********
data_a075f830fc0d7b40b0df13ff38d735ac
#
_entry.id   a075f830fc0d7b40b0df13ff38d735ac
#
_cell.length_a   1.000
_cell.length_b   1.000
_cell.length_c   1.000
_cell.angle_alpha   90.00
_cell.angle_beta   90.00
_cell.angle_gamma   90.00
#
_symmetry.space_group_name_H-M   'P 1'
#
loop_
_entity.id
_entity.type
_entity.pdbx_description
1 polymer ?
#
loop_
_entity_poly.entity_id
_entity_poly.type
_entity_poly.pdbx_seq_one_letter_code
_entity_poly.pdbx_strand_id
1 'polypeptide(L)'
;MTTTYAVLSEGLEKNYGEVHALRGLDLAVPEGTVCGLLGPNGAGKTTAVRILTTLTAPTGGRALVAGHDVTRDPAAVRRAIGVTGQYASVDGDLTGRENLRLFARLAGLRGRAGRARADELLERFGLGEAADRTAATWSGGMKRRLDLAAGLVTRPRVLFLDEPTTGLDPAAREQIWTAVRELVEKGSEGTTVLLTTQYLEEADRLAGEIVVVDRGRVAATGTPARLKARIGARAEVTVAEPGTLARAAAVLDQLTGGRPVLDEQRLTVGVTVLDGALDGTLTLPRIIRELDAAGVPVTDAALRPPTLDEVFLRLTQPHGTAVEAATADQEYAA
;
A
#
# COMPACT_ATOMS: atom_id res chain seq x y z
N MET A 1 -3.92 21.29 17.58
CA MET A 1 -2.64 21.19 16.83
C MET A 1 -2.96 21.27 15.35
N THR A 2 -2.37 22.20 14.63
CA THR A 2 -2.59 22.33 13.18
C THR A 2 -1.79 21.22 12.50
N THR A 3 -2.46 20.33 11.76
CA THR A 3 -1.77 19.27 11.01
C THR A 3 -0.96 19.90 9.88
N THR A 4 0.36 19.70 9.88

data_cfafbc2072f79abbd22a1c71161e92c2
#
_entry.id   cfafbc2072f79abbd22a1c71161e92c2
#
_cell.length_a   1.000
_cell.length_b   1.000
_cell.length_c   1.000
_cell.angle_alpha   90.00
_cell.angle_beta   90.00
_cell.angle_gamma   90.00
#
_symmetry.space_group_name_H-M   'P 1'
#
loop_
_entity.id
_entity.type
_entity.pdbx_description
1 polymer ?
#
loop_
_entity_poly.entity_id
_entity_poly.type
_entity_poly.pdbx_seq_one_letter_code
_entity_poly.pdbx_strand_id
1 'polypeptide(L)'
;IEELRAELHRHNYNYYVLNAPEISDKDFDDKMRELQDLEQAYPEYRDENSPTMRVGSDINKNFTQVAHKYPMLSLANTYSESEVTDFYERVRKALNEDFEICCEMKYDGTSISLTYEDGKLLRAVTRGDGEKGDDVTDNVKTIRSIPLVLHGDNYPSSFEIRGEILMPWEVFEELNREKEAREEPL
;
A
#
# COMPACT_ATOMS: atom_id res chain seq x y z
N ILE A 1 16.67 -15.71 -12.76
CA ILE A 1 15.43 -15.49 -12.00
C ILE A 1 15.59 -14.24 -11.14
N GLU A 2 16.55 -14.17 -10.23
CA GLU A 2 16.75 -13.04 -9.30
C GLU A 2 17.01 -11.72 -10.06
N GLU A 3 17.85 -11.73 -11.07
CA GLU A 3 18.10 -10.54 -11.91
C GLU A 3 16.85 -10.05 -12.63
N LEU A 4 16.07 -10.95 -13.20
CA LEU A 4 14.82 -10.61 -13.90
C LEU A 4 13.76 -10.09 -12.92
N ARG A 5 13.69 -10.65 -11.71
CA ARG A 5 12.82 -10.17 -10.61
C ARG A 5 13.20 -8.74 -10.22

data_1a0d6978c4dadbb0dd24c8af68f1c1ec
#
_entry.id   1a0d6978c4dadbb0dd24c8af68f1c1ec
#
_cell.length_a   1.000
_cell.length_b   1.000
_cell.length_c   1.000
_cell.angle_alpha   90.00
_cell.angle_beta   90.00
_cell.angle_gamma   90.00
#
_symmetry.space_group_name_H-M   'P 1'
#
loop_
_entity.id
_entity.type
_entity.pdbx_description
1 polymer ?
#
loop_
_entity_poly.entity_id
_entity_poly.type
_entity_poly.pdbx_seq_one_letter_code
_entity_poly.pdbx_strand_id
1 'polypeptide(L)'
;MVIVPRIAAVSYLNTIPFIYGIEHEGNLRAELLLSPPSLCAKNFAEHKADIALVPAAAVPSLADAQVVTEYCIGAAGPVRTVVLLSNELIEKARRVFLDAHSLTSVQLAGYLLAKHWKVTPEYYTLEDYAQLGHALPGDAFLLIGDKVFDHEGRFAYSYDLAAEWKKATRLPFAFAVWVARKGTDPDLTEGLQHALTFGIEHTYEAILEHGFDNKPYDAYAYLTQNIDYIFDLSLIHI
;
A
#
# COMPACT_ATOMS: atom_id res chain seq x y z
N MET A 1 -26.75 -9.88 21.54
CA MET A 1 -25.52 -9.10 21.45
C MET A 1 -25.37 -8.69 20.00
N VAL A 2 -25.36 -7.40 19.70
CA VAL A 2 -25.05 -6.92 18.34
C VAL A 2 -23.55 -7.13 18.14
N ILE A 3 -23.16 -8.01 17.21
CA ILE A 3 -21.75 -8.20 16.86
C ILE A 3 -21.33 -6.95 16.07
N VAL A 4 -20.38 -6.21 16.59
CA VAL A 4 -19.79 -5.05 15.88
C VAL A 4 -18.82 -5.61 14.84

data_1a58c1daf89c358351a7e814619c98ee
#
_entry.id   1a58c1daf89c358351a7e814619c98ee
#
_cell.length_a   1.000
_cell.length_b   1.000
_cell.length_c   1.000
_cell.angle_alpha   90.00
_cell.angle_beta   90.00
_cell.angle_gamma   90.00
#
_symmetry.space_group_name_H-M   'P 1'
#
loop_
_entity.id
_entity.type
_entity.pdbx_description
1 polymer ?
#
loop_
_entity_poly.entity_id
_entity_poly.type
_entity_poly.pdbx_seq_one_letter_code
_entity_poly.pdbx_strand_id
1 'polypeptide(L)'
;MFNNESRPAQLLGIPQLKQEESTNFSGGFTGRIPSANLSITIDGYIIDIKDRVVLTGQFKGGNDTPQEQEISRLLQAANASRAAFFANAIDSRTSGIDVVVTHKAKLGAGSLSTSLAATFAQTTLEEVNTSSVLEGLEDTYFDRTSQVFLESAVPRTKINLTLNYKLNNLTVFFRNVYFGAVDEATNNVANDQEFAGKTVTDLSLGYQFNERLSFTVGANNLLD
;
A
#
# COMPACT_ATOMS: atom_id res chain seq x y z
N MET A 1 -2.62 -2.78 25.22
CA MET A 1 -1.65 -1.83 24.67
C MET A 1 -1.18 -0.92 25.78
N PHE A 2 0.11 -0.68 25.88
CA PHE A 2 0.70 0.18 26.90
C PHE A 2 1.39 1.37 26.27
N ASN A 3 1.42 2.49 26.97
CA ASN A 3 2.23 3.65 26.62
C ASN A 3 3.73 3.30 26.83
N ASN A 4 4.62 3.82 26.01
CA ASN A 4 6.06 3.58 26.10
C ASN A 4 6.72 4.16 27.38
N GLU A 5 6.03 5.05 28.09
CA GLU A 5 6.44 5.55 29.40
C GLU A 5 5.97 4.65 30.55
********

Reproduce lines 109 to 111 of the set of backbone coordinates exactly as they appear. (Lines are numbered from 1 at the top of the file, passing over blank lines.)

_entity_poly.pdbx_strand_id
1 'polypeptide(L)'
;MVIVPRIAAVSYLNTIPFIYGIEHEGNLRAELLLSPPSLCAKNFAEHKADIALVPAAAVPSLADAQVVTEYCIGAAGPVRTVVLLSNELIEKARRVFLDAHSLTSVQLAGYLLAKHWKVTPEYYTLEDYAQLGHALPGDAFLLIGDKVFDHEGRFAYSYDLAAEWKKATRLPFAFAVWVARKGTDPDLTEGLQHALTFGIEHTYEAILEHGFDNKPYDAYAYLTQNIDYIFDLSLIHI